Over 40 years of research proves the Nurse-Family Partnership® model of working with first-time mothers can change behavior and lead to healthier birth outcomes. But can NFP positively influence the pregnancies of women who have had previous births? What impact does a nurse home visitor have on the development of older children in the home? These are the questions that NFP Founder Dr. David Olds wants to answer by studying multiparous moms—women who have borne more than one child.
About a dozen NFP’s across the country are participating, and Indiana is among them. Our nurses enrolled 29 Marion County multiparous mothers in 2017, measuring outcomes in three key areas: smoking cessation, breastfeeding and safe sleep practices. The four-year study began in 2017 and was made possible through a Safety PIN grant from the Indiana State Department of Health. Safety PIN grants are competitively awarded to programs that address infant mortality.
At full capacity, it will include 40 multiparous mothers.
Jessica, 27, is one of the participants. She’s the mother of 6-year-old Audriana and 5-month-old Michael.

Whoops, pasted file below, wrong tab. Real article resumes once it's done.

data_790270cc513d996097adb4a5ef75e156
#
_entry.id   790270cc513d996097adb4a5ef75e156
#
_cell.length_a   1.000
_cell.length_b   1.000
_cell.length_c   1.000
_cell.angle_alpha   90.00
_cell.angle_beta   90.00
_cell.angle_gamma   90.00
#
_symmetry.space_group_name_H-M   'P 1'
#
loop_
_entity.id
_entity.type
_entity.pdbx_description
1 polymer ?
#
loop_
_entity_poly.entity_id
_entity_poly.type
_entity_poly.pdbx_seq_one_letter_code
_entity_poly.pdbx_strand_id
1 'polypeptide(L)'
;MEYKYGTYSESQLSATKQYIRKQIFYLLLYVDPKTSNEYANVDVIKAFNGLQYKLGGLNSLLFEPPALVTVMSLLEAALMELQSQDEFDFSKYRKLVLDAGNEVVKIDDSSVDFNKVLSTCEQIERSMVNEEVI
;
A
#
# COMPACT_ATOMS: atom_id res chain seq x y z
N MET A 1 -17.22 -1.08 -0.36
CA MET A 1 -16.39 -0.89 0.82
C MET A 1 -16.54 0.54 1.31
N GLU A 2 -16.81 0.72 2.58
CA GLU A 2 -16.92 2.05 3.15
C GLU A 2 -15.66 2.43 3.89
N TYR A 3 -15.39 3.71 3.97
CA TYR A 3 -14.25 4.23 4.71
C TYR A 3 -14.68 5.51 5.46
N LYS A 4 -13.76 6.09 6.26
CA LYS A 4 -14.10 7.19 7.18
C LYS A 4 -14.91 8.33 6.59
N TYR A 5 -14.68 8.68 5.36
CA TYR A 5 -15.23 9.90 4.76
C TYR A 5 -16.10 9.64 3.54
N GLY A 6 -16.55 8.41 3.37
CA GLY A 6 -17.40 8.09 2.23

“I thought I knew a lot of things, but it’s amazing how some things have changed since Audriana was born. I’ve learned about safe sleeping practices. NFP is also connecting us with resources I didn’t even know existed,” she said.
She had several pregnancy complications and says another benefit is that her nurse was always available when she couldn’t reach her doctor.
We’re honored to be part of a study that may eventually expand NFP beyond first-time mothers. Dr. Olds and fellow researchers have noted changes to the NFP model may be significant because, “women with other children and previous births often have unique concerns, challenges and aspirations that must be reflected in the evolving NFP program materials.”